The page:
We sat down with Tracy Candido, Director of Programs at Lower Manhattan Headquarters (LMHQ) - a community, meeting, and events space in NYC, and asked her questions about hosting events and how to grow brand loyalty while showing the human side of your company.
With 15 years of experience building creative programs and events for brands to tell their story, communicate their values, and open hearts and minds, Tracy understands the true power of a great event! Not just that, but Tracy is also the Founder of Lady Boss, a platform invested in gender equality at work and exploring what a feminist workplace might look like. Knowing all that, we were certain that Tracy would be a wonderful expert for a PowerToFly Lunch & Learn! :)
If you continue to read below, we've provided a short yet informative recap of our chat with Tracy. If you are interested in attending future virtual chats with successful experts like Tracy, click here to become a PowerToFly VIP and join our community of women here to empower one another.
Why are events important?
Tracy Candido: Most businesses would really benefit from having an in-person network, and by that I mean people who become evangelists of your brand and your company because they admire you. Events are a great way to humanize your brand and bring it into a physical space. They are also great for building brand awareness and brand positioning. In addition to your website, your online presence and your social voice, your in-person presence has the most impact.
Events can also be used for content. For example, you can build out online extensions, such as webinars, articles, and op-eds, from your events. Events are wonderful, ripe moments for content.
Finally, events can also help build your pipeline. RSVPs are a really great way to collect user data. Whether that's just email addresses, demographic information, or information about what people want from a product, they are all crucial bits to help you grow your business.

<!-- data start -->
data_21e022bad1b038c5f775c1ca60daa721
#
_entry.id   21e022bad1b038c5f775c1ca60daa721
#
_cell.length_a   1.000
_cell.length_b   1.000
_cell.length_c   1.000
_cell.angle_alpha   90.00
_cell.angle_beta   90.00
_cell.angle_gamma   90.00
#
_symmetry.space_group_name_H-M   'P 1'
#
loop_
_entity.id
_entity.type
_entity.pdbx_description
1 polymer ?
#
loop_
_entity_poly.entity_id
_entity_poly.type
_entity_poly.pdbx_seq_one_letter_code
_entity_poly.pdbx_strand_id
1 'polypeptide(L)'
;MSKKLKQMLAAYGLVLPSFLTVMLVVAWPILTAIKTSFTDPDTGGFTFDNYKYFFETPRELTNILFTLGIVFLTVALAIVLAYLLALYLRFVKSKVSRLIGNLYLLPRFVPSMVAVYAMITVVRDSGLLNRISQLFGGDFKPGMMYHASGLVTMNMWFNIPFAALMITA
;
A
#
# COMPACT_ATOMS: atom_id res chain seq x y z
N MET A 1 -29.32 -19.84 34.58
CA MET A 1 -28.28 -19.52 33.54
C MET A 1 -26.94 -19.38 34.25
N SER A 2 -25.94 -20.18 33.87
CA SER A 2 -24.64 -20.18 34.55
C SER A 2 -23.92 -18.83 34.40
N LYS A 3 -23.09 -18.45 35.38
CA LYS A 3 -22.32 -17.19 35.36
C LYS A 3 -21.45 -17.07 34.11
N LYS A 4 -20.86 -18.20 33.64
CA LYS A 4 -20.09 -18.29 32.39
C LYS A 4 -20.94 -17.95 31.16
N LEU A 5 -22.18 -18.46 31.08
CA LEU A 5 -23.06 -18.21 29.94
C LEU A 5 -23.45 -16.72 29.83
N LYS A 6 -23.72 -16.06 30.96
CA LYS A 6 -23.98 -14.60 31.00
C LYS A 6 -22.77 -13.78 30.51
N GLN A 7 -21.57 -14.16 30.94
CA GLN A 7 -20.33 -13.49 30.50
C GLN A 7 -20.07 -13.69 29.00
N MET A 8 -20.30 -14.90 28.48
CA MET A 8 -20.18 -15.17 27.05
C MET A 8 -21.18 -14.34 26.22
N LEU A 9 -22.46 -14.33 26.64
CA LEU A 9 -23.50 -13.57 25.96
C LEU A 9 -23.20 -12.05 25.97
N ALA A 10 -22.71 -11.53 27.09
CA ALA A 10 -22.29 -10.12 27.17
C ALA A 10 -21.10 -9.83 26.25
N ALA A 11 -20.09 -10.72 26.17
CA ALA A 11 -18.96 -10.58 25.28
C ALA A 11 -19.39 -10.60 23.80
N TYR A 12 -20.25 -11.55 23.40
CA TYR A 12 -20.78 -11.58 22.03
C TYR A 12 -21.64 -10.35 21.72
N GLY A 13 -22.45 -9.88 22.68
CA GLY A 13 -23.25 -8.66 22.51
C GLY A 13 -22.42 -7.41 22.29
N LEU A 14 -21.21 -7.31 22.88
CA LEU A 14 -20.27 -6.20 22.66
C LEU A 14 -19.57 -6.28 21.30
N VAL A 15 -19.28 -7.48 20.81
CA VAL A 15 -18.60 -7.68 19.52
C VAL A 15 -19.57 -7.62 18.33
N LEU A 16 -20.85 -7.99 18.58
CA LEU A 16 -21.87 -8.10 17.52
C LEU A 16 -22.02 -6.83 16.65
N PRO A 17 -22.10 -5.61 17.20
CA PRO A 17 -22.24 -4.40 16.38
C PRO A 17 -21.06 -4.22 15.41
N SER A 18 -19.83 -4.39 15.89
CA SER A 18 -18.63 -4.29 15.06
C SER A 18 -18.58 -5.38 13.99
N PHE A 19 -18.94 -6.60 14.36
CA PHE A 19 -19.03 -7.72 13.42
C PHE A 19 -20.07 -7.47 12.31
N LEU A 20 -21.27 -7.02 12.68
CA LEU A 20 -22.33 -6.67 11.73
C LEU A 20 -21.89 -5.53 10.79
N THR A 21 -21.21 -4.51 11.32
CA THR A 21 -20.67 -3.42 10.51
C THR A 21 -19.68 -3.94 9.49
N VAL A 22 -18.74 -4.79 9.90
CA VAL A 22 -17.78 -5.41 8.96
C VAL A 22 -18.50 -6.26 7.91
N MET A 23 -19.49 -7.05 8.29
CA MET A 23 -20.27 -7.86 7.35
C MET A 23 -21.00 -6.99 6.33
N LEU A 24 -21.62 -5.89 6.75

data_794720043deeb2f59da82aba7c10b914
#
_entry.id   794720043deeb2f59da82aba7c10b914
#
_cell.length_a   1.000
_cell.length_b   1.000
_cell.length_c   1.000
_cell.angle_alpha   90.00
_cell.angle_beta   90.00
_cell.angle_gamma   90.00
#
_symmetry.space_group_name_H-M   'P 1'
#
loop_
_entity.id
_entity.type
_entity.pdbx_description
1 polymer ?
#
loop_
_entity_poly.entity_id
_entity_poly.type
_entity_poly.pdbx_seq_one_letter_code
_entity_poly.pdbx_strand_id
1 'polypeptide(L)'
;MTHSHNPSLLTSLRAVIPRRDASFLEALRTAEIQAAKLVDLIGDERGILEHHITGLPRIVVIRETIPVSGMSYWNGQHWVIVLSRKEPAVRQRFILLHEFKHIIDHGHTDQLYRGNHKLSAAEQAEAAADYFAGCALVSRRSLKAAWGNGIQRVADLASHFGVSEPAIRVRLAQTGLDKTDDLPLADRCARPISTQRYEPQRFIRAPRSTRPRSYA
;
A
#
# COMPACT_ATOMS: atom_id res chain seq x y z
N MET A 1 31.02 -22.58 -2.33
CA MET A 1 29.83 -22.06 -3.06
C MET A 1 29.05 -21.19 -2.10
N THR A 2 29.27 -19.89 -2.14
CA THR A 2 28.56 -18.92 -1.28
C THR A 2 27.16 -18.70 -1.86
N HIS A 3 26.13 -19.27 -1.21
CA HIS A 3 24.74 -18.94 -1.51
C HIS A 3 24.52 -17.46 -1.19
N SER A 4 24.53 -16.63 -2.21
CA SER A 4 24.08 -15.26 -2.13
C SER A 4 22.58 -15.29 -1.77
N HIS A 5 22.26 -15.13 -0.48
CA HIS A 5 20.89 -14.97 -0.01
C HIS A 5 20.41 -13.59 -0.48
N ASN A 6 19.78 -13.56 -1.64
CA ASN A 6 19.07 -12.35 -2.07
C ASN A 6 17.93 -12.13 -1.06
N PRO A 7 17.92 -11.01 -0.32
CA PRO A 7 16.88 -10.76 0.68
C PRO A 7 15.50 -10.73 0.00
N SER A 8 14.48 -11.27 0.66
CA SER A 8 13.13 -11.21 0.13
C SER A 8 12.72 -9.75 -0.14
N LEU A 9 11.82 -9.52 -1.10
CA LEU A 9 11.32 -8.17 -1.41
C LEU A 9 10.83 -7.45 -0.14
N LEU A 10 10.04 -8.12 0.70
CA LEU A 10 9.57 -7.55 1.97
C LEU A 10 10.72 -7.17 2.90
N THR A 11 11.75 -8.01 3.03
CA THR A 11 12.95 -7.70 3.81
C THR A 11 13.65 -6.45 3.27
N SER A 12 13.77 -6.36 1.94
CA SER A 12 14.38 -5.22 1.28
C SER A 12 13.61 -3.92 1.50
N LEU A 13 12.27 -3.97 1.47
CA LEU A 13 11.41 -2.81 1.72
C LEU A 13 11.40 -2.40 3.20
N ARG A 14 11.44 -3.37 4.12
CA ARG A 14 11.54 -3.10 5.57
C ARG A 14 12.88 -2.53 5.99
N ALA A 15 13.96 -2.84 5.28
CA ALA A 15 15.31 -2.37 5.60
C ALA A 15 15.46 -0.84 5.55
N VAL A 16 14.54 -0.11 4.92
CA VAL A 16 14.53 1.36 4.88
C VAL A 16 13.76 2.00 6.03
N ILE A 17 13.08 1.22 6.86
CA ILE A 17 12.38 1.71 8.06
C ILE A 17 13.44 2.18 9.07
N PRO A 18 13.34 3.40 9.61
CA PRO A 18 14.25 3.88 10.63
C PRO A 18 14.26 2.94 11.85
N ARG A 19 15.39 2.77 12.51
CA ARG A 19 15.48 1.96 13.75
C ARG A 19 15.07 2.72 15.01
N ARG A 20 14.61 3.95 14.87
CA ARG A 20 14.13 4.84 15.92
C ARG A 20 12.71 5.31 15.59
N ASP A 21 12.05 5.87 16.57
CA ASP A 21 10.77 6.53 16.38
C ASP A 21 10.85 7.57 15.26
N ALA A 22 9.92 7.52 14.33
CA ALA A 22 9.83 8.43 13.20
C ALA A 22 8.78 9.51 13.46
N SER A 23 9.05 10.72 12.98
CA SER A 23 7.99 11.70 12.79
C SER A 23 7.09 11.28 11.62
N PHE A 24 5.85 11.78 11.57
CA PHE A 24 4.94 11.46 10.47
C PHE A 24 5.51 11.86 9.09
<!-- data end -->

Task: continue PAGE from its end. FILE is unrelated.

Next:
Plan The Who, What, When, Where, and Why Of Your Event
TC: Events need a space, people, and content. For me, I think events mirror your business and your business goals. By that I mean that when you build a business, you're trying to solve a problem for a certain group of people - so when you're starting to build an event, you want to really go after that target market. Once you understand who the people are that you're creating this event for, then you should decide on a venue. A lot of people ask me how much they should pay for a venue, and my suggestion is to really get familiar with venues that are either free or low cost (they're out there!). Time and date are also important - if you're target market is working parents, then 5pm on a Monday may be tough to swing. Remember, your event should really do at least one of the following things: educate, inspire, or connect your audience. Similar to solving a problem with your business, with an event, you're also solving a problem. Give people a reason to be there.
Don't Focus On Swag
TC: You don't need the swag. People spend so much money on swag, and I really don't think you need it. I have this phrase that I use all the time which is, "small experiment with radical intent". With events, this means you should be starting off really small, without extreme expectations, and growing with time and experience. Start within your network and invite people that you already know - make it easy for yourself! You should be spending the most time and resources thinking about what you're presenting and why. My opinion is that you should (1) be basic without trying to reinvent the wheel and (2) try not to regurgitate the same topics that other people are doing. Make your event stand out because of the content, not the swag.
What determines a successful event?
TC: You set the metrics for success for your event - think about your business goals and be clear about those goals. I also believe there are hard and soft metrics when holding events, and for me, a soft metric is always positive feedback. A hard metric that we set for ourselves is to continue growing our mailing list - but there are ever changing soft metrics that help us get there. At the end of the day, there are so many events, that regardless of "metrics", it's always a good feeling knowing that of all of the events being offered - these people chose to go to yours... so celebrate!